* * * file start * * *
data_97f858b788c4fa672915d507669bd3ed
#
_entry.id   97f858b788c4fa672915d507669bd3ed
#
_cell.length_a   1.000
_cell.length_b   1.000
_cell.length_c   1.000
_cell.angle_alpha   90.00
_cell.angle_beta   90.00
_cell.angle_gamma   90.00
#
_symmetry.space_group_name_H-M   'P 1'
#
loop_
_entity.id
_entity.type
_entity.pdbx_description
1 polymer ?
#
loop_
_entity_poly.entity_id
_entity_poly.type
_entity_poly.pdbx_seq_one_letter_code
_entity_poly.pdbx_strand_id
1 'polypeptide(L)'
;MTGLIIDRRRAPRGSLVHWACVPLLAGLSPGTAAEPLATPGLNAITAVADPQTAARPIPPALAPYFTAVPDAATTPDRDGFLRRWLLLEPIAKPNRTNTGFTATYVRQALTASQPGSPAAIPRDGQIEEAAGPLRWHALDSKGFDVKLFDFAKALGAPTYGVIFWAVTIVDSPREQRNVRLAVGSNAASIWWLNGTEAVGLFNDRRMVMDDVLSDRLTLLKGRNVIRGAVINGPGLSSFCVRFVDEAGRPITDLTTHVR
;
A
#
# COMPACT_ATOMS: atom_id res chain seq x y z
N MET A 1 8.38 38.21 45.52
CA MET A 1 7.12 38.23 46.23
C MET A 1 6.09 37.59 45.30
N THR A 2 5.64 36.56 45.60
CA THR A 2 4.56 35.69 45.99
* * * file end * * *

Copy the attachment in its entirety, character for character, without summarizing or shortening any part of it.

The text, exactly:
data_97f858b788c4fa672915d507669bd3ed
#
_entry.id   97f858b788c4fa672915d507669bd3ed
#
_cell.length_a   1.000
_cell.length_b   1.000
_cell.length_c   1.000
_cell.angle_alpha   90.00
_cell.angle_beta   90.00
_cell.angle_gamma   90.00
#
_symmetry.space_group_name_H-M   'P 1'
#
loop_
_entity.id
_entity.type
_entity.pdbx_description
1 polymer ?
#
loop_
_entity_poly.entity_id
_entity_poly.type
_entity_poly.pdbx_seq_one_letter_code
_entity_poly.pdbx_strand_id
1 'polypeptide(L)'
;MTGLIIDRRRAPRGSLVHWACVPLLAGLSPGTAAEPLATPGLNAITAVADPQTAARPIPPALAPYFTAVPDAATTPDRDGFLRRWLLLEPIAKPNRTNTGFTATYVRQALTASQPGSPAAIPRDGQIEEAAGPLRWHALDSKGFDVKLFDFAKALGAPTYGVIFWAVTIVDSPREQRNVRLAVGSNAASIWWLNGTEAVGLFNDRRMVMDDVLSDRLTLLKGRNVIRGAVINGPGLSSFCVRFVDEAGRPITDLTTHVR
;
A
#
# COMPACT_ATOMS: atom_id res chain seq x y z
N MET A 1 8.38 38.21 45.52
CA MET A 1 7.12 38.23 46.23
C MET A 1 6.09 37.59 45.30
N THR A 2 5.64 36.56 45.60
CA THR A 2 4.56 35.69 45.99